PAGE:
(Howdy again. This is an unusual case of something written for my regular gig in The Age sport section which gets its first airing here instead. The reasons for that are too complicated, and quite possibly too dull, to go into. It probably bears saying that its non-publication in the paper had nothing to do with Rohan Connolly, who I have a harmless dig at in the following. As far as I know, he never even saw it. Anyway, I already had it wrote, so I thought, in those famous words which have brought down so many national and business empires, “Why not?”)
The Fun Times Never End at the Fun-o-Torium
This week saw the poignant lament of Age football analyst Rohan Connolly: “Has the 2012 AFL season actually finished yet? Has 2013 already begun? Who really knows anymore?”
Connolly’s Contention was that, no longer centred on the season proper, footy’s period of prominence was now – to borrow the vivid phrase-making of a US baseball commentator of yore – spread all over the calendar “like the proverbial fat man’s picnic”.
Admittedly, in one sense, this is rather like the reports that surface every few months in, err, “lifestyle” media, that young women are “now” going in for tattoos and exotic piercings.
That is, arguably it’s a perfectly valid observation, albeit one which would have been equally valid at any time in the last five years or so.
Alternatively, one might hail all the way back to those misty, crazy frontier times of three weeks ago to reflect on the following notation in some dubious bit of scribble entitled Devil’s Advocate:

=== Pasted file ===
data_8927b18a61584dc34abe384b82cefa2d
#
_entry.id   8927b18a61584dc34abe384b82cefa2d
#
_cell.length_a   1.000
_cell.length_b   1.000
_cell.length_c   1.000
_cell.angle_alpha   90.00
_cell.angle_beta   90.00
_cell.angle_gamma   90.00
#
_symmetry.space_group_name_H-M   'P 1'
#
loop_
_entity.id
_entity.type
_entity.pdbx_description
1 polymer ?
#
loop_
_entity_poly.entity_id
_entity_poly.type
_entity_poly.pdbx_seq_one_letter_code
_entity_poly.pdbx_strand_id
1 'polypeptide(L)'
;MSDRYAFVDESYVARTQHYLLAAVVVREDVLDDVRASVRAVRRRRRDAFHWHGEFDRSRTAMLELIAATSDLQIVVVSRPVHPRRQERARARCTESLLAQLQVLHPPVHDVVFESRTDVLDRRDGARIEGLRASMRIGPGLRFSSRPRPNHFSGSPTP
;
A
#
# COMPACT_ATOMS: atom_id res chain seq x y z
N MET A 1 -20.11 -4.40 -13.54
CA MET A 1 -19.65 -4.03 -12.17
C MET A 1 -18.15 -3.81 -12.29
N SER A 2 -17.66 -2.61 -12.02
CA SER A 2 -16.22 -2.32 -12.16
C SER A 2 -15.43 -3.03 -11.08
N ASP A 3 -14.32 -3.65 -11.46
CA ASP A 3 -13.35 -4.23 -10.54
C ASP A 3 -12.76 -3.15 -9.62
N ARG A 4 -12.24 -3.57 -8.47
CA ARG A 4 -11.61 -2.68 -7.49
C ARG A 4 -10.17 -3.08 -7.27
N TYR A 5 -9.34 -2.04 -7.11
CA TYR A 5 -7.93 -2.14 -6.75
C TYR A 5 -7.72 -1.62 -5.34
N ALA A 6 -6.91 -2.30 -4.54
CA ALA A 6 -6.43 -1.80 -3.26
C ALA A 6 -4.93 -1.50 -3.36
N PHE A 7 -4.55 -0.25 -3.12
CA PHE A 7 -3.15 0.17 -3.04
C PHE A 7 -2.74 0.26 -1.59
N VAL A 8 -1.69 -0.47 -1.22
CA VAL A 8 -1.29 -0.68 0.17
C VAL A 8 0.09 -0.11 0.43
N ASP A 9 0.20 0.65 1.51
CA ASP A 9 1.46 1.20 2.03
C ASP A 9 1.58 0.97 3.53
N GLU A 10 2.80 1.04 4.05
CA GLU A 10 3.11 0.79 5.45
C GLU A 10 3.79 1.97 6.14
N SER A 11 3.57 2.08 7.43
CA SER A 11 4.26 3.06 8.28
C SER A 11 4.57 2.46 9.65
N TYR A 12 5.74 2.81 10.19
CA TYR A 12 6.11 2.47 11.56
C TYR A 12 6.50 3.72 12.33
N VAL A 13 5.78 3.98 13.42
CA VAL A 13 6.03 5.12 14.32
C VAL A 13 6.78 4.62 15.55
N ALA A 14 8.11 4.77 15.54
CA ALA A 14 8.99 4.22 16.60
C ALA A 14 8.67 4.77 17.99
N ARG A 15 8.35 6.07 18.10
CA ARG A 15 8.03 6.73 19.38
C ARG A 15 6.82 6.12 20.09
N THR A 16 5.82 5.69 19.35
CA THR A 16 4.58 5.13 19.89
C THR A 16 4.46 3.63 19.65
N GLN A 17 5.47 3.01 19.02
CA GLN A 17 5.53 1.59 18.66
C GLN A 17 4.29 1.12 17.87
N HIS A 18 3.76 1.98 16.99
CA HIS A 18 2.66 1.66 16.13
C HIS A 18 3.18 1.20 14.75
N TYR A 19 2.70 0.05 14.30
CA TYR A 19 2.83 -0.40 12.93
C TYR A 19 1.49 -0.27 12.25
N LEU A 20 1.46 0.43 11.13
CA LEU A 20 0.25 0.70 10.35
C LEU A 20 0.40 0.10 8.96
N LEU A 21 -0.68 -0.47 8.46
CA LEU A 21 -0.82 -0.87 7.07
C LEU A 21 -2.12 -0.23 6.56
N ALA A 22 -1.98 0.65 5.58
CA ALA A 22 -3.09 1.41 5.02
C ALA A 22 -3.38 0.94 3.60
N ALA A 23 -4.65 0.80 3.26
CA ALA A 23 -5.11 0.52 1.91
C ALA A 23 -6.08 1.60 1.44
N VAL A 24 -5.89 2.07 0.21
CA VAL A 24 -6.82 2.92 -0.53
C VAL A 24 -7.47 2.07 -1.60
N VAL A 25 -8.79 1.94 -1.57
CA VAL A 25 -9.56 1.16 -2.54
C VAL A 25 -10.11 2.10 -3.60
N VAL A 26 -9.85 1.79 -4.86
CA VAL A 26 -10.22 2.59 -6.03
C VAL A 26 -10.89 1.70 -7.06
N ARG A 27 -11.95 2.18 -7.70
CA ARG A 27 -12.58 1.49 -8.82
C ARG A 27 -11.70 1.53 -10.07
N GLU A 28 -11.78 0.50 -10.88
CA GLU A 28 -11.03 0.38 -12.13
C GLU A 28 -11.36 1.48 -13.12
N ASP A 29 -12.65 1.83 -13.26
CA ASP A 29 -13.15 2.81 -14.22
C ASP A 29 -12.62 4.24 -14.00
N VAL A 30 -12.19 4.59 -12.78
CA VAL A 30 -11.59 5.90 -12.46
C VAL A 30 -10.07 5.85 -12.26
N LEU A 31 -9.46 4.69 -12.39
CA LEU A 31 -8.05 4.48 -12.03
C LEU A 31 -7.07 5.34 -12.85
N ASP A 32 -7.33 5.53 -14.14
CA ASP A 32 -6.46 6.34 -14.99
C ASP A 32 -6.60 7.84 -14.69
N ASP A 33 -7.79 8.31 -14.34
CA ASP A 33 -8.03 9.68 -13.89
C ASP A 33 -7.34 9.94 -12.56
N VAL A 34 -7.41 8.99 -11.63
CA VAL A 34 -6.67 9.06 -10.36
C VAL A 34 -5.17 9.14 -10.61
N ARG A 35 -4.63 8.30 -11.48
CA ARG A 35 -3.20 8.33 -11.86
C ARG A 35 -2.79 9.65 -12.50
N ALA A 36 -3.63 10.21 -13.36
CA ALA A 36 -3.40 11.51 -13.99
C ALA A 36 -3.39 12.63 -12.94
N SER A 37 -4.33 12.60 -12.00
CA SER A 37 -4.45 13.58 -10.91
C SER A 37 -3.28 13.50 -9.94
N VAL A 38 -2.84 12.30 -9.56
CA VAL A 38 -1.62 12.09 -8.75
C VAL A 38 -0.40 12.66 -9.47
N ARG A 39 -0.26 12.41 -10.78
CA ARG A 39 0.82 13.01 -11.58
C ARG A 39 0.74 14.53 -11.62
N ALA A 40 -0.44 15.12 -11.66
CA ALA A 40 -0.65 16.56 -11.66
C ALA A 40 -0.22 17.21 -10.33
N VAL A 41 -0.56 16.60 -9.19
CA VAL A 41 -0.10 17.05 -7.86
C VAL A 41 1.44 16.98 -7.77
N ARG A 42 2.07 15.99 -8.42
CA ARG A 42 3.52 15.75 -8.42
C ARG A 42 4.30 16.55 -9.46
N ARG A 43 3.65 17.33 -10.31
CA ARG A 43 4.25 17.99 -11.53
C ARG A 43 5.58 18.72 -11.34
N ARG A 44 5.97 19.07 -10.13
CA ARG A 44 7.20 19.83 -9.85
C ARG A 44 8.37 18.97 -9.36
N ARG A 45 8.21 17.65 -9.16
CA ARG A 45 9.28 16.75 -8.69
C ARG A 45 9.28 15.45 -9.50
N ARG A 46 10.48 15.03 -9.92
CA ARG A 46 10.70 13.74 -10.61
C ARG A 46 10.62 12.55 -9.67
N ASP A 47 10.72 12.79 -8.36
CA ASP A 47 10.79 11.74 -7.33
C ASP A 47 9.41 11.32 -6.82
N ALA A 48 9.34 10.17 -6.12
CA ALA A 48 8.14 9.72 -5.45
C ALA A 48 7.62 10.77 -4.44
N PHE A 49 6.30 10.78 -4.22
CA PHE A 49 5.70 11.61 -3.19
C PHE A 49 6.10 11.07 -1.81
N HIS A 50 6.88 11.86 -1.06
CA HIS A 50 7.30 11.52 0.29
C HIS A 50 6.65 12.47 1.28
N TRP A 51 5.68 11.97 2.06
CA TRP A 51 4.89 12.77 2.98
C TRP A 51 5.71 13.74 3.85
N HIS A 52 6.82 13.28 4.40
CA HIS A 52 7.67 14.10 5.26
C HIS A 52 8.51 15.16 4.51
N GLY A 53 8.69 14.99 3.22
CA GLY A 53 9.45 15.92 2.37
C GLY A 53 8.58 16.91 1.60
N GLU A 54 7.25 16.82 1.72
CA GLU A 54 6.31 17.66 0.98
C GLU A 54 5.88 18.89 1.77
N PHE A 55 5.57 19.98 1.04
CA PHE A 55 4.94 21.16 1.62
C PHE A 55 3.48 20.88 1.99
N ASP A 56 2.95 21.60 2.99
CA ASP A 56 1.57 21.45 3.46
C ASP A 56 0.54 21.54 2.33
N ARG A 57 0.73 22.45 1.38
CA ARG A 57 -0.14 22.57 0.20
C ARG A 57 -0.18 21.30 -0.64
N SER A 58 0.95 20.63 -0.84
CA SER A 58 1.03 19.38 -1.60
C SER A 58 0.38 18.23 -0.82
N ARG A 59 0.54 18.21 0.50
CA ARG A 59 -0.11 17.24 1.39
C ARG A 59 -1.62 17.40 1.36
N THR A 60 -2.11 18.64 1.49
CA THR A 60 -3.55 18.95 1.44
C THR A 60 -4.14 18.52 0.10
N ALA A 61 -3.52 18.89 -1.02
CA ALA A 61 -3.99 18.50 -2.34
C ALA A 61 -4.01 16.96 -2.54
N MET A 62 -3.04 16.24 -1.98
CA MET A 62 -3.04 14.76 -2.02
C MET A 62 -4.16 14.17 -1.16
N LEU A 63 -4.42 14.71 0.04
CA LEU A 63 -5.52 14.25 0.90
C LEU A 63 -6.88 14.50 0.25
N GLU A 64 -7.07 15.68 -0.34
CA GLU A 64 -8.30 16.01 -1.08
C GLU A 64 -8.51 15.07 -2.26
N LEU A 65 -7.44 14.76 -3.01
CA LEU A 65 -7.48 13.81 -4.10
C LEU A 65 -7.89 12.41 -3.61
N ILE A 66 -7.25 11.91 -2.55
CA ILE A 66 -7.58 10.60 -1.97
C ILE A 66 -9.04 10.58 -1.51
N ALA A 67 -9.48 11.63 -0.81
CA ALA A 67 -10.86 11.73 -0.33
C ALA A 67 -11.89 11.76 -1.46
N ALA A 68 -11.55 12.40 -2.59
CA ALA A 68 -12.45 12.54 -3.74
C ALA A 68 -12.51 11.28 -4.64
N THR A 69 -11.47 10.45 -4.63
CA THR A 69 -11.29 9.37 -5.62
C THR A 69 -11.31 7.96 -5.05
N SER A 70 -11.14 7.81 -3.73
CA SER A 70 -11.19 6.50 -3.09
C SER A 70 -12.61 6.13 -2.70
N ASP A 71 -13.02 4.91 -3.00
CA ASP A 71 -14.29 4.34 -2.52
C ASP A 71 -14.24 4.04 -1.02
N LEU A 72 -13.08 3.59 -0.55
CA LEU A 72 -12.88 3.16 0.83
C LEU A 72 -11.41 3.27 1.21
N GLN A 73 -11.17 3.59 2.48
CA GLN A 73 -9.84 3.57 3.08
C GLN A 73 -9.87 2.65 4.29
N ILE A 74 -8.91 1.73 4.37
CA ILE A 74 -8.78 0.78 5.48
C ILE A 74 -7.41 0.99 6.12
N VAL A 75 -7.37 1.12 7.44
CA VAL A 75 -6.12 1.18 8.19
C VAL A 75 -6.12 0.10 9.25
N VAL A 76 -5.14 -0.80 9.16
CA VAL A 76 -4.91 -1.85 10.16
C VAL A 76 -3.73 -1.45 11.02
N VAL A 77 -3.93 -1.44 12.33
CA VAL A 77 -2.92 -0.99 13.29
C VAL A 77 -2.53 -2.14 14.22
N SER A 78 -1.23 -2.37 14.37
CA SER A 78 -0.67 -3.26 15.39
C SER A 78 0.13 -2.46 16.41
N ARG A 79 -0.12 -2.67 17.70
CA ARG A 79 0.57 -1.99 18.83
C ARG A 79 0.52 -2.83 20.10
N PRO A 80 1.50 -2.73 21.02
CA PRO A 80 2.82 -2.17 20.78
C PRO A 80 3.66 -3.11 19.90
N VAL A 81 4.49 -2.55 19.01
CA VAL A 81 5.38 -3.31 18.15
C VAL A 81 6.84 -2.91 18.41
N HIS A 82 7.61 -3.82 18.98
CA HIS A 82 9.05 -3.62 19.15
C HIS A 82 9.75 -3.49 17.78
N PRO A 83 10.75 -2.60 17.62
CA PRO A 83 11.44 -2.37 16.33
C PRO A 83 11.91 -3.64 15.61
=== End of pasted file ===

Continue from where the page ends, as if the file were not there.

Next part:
“Any pretence that the Australian football industry shuts down from October to April is long since a casualty of media trends, as well as season scheduling.”
Of course, ignoring this column is always positively educational.
Interestingly, a particular Connolly Concern was that the actual FOOTBALL events of the season, (inc grand final), become devalued by being so soon overrun with scandal, intrigue etc – i.e. the usual run of bilge-water.
Perhaps just ignoring the gibberish remains the community’s most vital weapon here.
Indeed, one is strangely reminded of a privileged encounter, (well, in a parking lot), roughly five years ago, with a long-time respected pundit of the game – a champion player in his day – who had somehow wangled a week’s holiday from his media commitments not long before the finals.
As he shovelled recreational equipment into his vehicle by the armload, I jokingly suggested that, during his break, he would no doubt greatly miss the footy soap opera that graced Melbourne’s pages and airwaves every day.
“Not for a second!” he yelled out of the window, as he floored it in a rattle of surfboards, tennis racquets and other “lifestyle” supplies, leaving me waving a fond goodbye amidst a generous cloud of exhaust fumes.
And there’s a lesson in that for all of us.